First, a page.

2. Family nights: While our family gets quite a lot of opportunities to spend time together, we have found family nights to be an incredible opportunity to laugh and play with our kids. Often we will ask them what they want to do (within reason), and look to plan the night a few weeks in advance. In the crazy seasons, it’s always good for my kids to know they have some quality time to look forward to. Typically, we have about 2 family nights a month.
  3. Date nights: Before we had kids we could have a date night once a week. These days it’s about once a month and it’s not always a date night out. Sometimes given time and resources, we have to get creative and have a date night in! Either way, date nights are essential for Lisa and I and it’s crucial our kids see what a priority marriage When is your next date night scheduled for? Is there a day of week or certain time to make dates count?
  4. Daddy / Mommy / Child Dates. Our kids love to go on dates with us. Just this week my nine year old gave myself and wife a note saying she is looking forward to her next date with us. Over the last few years we have created a schedule whereby Lisa and I share taking the kids out on a special parent / kid date. The key is find something to do that is on their “turf.” While one kid wants a picnic at the park, another kid wants to shop at the mall. As long as it’s within reason, we try to do something that communicates an interest in them and what they want or need. In my experience, some of my most memorable conversations with my kids have come out of a date. You see, sometimes our kids just need time to “warm up” and open up to us. Having regular dates not only builds great memories, it helps nurture faith…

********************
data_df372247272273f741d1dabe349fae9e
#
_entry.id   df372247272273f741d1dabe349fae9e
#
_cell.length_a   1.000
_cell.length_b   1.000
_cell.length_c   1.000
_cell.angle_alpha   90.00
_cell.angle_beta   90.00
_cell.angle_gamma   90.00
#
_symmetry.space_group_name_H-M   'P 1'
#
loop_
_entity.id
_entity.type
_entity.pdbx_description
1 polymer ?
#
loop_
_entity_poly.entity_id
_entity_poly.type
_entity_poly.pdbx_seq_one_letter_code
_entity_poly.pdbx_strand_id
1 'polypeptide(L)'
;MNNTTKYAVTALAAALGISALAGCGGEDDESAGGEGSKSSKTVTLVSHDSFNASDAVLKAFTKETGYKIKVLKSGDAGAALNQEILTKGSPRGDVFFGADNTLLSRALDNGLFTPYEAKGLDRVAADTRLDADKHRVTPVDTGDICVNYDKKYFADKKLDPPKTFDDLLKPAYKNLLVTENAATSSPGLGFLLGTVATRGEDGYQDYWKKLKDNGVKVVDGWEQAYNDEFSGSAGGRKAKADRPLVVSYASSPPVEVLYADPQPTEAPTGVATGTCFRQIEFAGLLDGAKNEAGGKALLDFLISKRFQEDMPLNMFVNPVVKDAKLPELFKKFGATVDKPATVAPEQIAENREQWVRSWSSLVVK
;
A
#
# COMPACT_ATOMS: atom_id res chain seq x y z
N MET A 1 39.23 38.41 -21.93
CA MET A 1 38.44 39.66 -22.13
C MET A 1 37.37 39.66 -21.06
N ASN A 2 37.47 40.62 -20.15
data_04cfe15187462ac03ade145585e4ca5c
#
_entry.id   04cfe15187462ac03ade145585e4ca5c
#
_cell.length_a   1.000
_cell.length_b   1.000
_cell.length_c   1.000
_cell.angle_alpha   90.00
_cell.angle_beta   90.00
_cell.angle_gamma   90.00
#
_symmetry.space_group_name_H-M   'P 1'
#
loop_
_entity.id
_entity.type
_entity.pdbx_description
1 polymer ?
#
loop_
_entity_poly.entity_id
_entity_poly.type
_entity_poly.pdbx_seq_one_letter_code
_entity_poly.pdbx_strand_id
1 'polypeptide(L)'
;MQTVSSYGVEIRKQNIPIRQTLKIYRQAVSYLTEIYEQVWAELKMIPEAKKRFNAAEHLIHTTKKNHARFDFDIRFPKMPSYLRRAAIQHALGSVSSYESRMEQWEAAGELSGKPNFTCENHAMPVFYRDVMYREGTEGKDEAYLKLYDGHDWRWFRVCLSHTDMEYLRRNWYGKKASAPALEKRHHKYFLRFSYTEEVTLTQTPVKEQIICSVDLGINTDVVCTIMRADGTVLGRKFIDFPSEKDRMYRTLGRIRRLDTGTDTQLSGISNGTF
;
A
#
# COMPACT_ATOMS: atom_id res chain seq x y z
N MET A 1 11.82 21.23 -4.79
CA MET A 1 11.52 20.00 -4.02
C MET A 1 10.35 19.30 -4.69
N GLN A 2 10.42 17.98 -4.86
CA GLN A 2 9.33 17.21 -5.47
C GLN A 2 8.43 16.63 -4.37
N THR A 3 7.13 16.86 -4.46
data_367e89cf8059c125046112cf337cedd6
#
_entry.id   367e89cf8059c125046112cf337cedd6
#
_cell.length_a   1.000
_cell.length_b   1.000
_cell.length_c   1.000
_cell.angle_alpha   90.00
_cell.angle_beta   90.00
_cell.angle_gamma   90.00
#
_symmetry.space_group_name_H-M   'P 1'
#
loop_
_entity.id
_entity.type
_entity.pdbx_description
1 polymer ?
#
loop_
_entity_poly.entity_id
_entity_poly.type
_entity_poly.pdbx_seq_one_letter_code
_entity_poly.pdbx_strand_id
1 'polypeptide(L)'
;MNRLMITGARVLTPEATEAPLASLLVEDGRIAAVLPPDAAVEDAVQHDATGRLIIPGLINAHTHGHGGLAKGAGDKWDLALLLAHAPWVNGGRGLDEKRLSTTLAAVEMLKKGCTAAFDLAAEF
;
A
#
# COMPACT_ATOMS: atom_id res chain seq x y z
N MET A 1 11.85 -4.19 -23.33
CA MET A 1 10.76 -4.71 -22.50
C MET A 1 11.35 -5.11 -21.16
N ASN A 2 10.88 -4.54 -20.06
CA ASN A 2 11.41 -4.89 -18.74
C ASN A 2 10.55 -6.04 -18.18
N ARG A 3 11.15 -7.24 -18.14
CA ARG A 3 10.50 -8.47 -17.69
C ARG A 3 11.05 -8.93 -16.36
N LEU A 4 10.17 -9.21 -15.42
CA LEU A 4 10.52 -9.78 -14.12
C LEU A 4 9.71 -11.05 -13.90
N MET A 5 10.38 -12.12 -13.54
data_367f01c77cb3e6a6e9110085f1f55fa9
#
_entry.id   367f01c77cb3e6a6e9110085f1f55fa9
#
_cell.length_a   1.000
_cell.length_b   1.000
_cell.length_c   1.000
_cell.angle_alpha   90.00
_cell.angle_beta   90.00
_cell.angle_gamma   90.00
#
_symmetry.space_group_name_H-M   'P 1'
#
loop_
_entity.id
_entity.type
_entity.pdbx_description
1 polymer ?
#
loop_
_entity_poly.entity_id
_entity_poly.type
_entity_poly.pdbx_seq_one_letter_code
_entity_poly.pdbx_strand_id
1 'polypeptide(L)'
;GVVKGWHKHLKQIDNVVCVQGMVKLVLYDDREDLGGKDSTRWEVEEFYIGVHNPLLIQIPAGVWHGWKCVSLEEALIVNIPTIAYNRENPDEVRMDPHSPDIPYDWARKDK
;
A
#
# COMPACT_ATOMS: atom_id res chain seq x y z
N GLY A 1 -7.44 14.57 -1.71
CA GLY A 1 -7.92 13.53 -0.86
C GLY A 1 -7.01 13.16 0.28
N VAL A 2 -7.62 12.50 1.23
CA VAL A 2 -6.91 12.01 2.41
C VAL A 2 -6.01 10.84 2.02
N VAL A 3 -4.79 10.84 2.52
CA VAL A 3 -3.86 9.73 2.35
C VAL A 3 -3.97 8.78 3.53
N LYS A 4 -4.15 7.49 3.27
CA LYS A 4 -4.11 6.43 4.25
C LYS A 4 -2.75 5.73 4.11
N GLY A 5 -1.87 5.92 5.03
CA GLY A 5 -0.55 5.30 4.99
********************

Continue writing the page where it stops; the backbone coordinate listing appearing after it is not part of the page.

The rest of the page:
5. Mentor time: If you follow this blog, you have likely read about my mentor Ron in the past. Ron is the guy who has poured into my life for the past fifteen years. It began with me seeking out a godly guy to grab a coffee with and ask questions about ministry and marriage, and turned into a mentorship.

I could also expand on the importance of personal friendships and being a part of a small group, but I wonder if you already hear that in your own church? For now, I want to encourage you to start at home and consider how you can make your calendar reflect your relational priorities. What are some relational defaults you have found to be helpful? What are you doing to be creative in dating your spouse? What kind of dates your kids would love to go?

Phil <><

photo credit: Get the Balance Right via photopin (license)